AMG Board Spotlight - Carla Gonzalez

Q&A with Carla Gonzalez

Q. What is your name, title, and department?
Carla Gonzalez, OAST Manager, Anesthesiology & Perioperative Medicine

Q. How did you get started at UCLA (and how long ago)? What do you see as your greatest accomplishments?
I started my UCLA journey in January 2004, 20 years ago, as a lab assistant in Urology and Pediatric Oncology where I had the pleasure of learning about the meaningful work that our researchers conduct. In 2006, I transferred to Perioperative Services where my administrative career began, and gained analytical experience. I then transferred to my home department, Anesthesiology and Perioperative Medicine in 2013 where I work with a team focused on faculty support and program management. My greatest accomplishment in my role is supporting my team. At UCLA, it has been serving on the HEDI La Comunidad affinity group, as a board member with AMG, and most recently, being awarded a DGSOM Cultural North Star grant with my affinity group.

Q. What advice would you share with individuals who seek to further develop their career at UCLA?
The best piece of advice I can share is to get involved. There are many opportunities at UCLA and a need to represent administrative staff in all platforms. Getting involved in affinity groups, volunteer work, and professional groups like AMG and Staff Assembly opens doors that you don’t anticipate. Through the work in those settings, we grow our professional network, learn new skill sets, gain mentors and sponsors, widen our perspectives, and in some cases discover our professional passion or identity.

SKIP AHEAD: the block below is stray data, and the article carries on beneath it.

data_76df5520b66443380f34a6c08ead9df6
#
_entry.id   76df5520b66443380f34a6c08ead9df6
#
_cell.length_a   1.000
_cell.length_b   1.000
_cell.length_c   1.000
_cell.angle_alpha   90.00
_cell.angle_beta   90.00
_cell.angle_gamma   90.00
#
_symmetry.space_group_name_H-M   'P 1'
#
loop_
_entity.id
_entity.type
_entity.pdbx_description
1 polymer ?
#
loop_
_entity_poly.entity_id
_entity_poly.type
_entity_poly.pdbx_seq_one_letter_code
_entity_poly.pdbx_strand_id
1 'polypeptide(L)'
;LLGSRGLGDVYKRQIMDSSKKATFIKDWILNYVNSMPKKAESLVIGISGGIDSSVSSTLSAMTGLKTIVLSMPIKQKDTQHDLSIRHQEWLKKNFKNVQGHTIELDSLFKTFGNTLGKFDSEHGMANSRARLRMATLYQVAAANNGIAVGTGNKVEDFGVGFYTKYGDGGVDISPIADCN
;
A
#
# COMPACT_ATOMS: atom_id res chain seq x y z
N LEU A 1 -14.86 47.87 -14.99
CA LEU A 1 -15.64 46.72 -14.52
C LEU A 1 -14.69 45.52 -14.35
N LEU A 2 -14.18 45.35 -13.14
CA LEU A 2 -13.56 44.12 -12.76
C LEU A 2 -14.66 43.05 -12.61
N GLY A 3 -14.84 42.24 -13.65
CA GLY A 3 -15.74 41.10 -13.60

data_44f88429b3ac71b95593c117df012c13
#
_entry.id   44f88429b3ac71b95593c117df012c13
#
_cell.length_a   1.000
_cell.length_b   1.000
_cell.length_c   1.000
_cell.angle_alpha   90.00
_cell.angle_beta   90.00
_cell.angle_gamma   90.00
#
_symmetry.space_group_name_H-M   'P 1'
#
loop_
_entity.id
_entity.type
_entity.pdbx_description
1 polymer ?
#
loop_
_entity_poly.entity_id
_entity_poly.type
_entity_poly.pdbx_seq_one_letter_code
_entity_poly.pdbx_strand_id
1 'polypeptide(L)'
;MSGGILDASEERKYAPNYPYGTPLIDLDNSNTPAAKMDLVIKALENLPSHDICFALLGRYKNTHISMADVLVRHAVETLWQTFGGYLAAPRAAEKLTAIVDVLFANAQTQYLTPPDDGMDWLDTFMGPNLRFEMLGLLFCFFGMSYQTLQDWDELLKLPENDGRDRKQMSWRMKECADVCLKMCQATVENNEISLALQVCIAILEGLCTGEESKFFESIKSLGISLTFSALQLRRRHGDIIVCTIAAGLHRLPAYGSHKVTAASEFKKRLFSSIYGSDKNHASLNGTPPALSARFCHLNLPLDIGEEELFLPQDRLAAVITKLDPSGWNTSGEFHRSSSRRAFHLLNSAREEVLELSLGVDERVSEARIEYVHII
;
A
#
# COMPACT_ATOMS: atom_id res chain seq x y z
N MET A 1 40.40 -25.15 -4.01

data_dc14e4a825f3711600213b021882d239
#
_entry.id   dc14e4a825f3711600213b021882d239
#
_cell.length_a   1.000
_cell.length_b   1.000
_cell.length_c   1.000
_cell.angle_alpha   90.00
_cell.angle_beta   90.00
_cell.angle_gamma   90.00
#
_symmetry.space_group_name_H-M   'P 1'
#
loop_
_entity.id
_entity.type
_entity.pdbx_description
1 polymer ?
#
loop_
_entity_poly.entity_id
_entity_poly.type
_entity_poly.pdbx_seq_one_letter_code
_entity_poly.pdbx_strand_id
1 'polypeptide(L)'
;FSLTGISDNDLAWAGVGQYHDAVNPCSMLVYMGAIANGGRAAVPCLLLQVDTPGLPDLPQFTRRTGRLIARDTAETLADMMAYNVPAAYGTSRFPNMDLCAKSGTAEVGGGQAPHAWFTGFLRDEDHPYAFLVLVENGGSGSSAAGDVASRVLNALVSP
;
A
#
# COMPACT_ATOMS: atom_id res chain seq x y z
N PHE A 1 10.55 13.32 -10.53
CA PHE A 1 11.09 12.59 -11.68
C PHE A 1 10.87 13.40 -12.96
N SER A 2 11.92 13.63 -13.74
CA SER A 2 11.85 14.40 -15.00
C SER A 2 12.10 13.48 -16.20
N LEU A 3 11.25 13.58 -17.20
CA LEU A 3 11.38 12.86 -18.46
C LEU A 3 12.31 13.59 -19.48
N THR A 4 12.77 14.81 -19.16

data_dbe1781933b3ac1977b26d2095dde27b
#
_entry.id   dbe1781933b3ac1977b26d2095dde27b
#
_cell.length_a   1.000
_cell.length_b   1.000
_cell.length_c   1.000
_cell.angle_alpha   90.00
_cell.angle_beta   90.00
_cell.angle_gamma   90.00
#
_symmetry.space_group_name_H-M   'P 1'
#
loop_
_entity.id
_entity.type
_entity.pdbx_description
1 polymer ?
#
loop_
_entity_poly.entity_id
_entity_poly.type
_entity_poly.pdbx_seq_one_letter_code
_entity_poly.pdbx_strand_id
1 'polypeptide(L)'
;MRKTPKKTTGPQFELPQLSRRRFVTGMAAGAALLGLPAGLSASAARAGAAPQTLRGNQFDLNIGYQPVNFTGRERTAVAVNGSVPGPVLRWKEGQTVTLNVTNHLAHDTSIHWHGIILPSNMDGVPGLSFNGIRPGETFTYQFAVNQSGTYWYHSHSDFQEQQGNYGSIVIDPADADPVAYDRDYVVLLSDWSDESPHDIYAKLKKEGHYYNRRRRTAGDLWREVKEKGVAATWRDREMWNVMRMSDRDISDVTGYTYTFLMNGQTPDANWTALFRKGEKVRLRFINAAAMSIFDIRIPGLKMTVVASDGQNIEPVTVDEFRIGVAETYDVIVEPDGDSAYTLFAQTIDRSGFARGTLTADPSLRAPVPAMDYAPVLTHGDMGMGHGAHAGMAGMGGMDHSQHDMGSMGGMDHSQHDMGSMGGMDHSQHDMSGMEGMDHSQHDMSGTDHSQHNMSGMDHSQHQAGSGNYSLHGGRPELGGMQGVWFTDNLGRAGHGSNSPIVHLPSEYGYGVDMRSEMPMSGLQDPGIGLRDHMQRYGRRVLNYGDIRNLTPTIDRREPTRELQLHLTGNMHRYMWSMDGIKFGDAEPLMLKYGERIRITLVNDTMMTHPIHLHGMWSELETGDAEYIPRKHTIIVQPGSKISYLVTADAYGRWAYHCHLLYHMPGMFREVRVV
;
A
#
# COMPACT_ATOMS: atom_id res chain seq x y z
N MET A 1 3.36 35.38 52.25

Q. What is the best advice you ever received? What do you consider as one of the most important skills to succeed at UCLA?
The best piece of advice I received was to approach “failures” as opportunities. Many of us focus on our failures with a sense of shame and often dwell on those mistakes. That advice challenged me to reframe my thinking into a solution-oriented mindset, become a better manager, acknowledge the positives during challenging times, and develop “better” practices. A skill that I consider important to succeed at UCLA is to remain curious, always. UCLA needs staff to ask questions, genuinely participate in surveys, share our ideas and what we need and why, and have them consider a new way of doing things that makes things better for us, our patients, and our students. And if it doesn’t stick now, try again later – timing can make a difference.

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